You should delete these Chrome extensions ASAP — here's why

Google Chrome
(Image credit: Jeramey Lende / Shutterstock)

I've added a lot of Chrome extensions to the browser over the years, and today's as good a time as any to take stock of what you've added to Google's web browser. That's because Facebook is suing two companies over what it believes to be malicious browser extensions that mine user data without approval.

ZDnet reports the lawsuit was filed yesterday (Oct. 2) against BrandTotal Ltd. (based in Israel) and Unimania Inc. (incorporated in Delaware), over their extensions, UpVoice and Ads Feed (respectively). Those links do not work right now, though, as it appears both extensions have been booted from the Chrome Web Store.

Once installed on browsers, the extensions would scrape (quietly collect in the background) data from Facebook and Instagram profiles, as well as information from Amazon, Twitter, and YouTube accounts, the suit alleges. 

The details of the specific data stolen were not revealed. But this information often includes user data from profiles, including their names, user ID (which often is an email address) dates of birth, gender, and location.

How did they make it onto these laptops? Offers of something for nothing, according to Facebook. 

Specifically, UpVoice promised that you'd get store gift cards (for outlets such as Nike, AMC, Visa and Walmart) in exchange for having the extension installed while browsing Facebook, YouTube, LinkedIn, Amazon and Twitter. 

Ads Feed told users they'd join "a panel member of an elite community group that impacts the advertising decisions of multi-billion dollar corporations!"

But just because they were kicked out doesn't mean you're able to move on. The extensions, UpVoice (installed by more than 5,000 users) and Ads Feed (installed by more than 10,000 users) may still be installed in your browsers.

What you should do

First, anyone running Chrome, Brave, Opera, the new version of Microsoft Edge and any other browser based on the Chromium framework should check to see if either extension is installed.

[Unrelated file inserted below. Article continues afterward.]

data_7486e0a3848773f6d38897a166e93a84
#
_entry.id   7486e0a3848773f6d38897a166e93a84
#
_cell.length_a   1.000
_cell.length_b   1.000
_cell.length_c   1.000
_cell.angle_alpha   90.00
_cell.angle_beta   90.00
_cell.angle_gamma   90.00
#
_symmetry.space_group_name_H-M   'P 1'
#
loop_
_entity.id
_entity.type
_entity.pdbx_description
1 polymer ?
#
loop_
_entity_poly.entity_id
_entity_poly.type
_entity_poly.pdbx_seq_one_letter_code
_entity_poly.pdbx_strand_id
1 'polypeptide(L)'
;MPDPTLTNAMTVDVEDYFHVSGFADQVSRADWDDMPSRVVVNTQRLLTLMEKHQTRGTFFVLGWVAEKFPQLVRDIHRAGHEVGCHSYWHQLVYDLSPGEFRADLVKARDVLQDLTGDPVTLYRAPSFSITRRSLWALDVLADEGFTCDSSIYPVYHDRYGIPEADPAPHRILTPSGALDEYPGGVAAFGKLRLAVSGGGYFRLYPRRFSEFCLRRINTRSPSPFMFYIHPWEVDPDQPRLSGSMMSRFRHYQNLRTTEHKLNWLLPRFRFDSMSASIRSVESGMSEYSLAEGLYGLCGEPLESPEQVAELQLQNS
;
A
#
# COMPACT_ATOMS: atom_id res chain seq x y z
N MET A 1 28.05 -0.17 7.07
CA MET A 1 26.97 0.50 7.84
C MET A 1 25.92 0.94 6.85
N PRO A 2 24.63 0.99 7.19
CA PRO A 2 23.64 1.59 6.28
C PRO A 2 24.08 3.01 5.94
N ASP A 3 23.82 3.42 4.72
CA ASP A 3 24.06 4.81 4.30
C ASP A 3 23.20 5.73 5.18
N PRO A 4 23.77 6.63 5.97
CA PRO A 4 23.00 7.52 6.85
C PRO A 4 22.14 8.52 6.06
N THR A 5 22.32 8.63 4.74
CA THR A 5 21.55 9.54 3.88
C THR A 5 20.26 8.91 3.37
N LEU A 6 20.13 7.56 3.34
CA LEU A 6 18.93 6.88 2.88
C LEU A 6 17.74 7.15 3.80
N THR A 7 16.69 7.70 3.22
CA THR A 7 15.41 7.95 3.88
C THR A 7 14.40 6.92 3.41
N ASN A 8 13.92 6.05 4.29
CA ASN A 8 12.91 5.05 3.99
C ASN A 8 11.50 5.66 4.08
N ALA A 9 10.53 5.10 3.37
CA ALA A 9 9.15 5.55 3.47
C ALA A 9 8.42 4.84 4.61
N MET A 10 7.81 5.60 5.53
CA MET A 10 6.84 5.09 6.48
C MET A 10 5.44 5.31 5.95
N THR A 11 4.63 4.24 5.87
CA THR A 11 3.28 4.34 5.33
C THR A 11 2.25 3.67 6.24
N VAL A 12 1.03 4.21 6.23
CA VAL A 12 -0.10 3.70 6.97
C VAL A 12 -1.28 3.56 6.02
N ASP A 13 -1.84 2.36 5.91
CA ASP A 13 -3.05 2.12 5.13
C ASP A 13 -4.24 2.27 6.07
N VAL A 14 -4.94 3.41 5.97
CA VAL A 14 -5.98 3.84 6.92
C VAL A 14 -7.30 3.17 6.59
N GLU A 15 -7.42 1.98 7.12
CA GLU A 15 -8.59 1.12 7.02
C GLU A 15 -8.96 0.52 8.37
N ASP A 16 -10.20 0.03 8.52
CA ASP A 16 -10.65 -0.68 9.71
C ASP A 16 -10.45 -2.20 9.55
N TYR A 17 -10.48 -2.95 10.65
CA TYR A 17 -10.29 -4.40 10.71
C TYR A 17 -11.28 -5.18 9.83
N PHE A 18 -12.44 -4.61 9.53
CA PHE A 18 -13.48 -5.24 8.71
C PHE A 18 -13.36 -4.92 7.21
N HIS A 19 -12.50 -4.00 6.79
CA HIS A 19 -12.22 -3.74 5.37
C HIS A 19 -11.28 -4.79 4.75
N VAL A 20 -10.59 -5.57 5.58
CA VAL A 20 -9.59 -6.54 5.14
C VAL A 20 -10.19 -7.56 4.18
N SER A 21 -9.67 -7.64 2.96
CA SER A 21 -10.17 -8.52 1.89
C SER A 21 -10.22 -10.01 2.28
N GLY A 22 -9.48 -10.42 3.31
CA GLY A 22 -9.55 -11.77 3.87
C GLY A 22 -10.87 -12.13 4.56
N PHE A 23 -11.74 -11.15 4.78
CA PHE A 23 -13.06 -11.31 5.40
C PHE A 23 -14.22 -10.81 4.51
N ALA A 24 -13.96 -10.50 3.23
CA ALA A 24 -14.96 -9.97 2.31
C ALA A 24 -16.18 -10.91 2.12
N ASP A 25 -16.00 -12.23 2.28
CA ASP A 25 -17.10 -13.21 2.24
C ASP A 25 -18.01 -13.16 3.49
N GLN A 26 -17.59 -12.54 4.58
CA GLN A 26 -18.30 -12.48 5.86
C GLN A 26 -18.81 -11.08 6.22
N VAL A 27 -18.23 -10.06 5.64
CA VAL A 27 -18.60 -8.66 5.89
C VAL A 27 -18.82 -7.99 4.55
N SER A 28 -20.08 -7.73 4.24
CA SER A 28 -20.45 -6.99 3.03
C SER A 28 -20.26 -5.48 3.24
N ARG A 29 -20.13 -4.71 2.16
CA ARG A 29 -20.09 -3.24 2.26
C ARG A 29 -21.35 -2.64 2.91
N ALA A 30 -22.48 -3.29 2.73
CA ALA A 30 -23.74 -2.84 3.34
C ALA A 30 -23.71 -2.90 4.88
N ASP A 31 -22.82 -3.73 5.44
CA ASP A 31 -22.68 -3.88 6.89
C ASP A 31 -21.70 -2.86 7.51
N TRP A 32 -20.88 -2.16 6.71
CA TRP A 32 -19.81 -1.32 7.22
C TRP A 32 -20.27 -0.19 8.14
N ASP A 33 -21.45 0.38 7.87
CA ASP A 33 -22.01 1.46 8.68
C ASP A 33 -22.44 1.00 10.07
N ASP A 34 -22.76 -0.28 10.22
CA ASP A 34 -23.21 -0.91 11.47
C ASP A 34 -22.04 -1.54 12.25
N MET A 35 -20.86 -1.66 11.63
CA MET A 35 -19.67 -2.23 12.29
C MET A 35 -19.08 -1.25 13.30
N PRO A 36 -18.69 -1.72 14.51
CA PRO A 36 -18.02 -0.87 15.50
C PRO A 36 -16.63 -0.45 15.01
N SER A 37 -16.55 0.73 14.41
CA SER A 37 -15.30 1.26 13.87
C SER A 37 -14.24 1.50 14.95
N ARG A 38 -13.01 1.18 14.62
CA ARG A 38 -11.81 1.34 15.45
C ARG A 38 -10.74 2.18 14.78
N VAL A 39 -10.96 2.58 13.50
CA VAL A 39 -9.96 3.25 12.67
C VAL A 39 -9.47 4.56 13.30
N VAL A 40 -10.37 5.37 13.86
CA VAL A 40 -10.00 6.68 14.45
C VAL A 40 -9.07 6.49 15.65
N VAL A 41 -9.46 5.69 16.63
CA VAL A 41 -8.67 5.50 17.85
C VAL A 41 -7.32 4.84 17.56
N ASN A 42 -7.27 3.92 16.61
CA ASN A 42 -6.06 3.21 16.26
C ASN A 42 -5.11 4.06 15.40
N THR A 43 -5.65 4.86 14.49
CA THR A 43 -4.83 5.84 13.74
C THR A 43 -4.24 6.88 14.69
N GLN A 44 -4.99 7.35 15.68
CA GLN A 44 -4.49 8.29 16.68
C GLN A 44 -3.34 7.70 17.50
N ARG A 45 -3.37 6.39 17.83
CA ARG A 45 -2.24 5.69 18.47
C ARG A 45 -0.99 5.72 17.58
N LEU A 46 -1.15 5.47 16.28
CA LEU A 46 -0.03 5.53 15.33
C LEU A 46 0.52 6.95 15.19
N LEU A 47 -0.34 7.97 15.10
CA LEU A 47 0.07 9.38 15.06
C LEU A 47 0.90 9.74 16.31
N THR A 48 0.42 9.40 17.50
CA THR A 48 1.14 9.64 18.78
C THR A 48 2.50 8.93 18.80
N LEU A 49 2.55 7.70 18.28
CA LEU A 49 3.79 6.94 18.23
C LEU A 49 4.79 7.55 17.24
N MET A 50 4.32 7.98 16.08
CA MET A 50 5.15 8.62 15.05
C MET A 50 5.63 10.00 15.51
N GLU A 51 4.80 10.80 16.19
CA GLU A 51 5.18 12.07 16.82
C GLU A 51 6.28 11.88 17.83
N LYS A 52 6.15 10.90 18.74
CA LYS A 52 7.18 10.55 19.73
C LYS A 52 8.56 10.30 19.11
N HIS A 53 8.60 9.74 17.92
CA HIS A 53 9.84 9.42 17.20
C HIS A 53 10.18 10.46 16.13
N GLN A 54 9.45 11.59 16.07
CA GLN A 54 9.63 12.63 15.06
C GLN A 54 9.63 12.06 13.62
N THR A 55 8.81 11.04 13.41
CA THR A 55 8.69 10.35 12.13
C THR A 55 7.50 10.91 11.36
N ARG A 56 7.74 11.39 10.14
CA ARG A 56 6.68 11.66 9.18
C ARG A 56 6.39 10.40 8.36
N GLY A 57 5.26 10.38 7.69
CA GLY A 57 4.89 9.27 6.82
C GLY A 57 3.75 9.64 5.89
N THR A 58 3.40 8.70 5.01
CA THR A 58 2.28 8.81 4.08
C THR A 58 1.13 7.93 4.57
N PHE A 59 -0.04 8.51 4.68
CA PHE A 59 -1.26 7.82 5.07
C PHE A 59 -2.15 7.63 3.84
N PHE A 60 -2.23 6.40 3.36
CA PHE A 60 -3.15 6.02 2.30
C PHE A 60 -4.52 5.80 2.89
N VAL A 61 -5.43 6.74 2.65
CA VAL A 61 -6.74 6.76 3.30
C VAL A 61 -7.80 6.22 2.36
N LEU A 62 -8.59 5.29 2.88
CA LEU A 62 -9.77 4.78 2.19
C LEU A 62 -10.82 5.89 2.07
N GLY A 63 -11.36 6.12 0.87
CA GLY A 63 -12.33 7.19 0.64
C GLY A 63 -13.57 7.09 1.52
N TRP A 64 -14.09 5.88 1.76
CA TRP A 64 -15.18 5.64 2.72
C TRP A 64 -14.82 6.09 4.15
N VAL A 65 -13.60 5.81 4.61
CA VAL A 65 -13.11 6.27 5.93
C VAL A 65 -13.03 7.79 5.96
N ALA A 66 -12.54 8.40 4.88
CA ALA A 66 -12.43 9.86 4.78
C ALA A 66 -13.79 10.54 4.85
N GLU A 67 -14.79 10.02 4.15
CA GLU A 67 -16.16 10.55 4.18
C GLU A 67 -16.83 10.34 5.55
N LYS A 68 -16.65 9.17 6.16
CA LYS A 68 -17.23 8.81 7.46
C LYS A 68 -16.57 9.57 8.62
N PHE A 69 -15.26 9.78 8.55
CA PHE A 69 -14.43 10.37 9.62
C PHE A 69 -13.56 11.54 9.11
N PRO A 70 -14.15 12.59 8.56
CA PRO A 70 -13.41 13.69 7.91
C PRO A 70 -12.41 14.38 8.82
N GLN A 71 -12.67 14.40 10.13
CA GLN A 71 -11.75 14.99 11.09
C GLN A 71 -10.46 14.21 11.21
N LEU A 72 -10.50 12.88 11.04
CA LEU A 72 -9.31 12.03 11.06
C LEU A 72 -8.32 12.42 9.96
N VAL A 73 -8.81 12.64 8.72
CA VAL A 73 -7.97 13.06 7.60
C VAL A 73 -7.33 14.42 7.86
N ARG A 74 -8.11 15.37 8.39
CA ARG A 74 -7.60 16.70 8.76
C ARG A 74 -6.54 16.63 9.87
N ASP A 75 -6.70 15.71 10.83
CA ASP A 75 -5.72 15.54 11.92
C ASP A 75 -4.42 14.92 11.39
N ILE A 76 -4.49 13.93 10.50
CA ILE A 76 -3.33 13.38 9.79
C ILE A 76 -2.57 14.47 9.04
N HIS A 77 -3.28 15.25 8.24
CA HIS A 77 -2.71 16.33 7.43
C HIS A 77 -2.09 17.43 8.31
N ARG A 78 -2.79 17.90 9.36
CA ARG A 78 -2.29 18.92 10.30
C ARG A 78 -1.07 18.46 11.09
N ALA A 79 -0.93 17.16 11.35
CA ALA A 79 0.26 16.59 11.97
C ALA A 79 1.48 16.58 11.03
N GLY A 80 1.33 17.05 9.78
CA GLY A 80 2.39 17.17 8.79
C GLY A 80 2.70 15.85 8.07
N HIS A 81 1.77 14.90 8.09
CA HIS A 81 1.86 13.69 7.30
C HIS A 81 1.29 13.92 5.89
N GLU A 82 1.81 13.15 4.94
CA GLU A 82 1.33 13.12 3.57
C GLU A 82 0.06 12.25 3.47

Having run through my dad's laptop recently, and having seen a plethora of extensions he wasn't aware were there, I need to tell you to not assume you know what's on your system.

UpVoice and Ads Feed may have found their way into your browser without you knowing, so it's a good time to make sure. 

In Chrome, click the Puzzle Piece icon on the right end of your browser's menu bar and then click Manage Extensions. Click Remove under offending extensions.

In Brave, go to Menu > More > Tools > Extensions, and then click Remove next to an extension.

In Opera, click Menu, then Extensions and Extensions again. You'll then see an X in the top right corner near extension, click that to uninstall. 

In the Chromium-based Edge, select Settings and more, then click Extensions. Then, under the bad extension, click Remove. 

Henry T. Casey
Managing Editor (Entertainment, Streaming)

Henry is a managing editor at Tom’s Guide covering streaming media, laptops and all things Apple, reviewing devices and services for the past seven years. Prior to joining Tom's Guide, he reviewed software and hardware for TechRadar Pro, and interviewed artists for Patek Philippe International Magazine. He's also covered the wild world of professional wrestling for Cageside Seats, interviewing athletes and other industry veterans.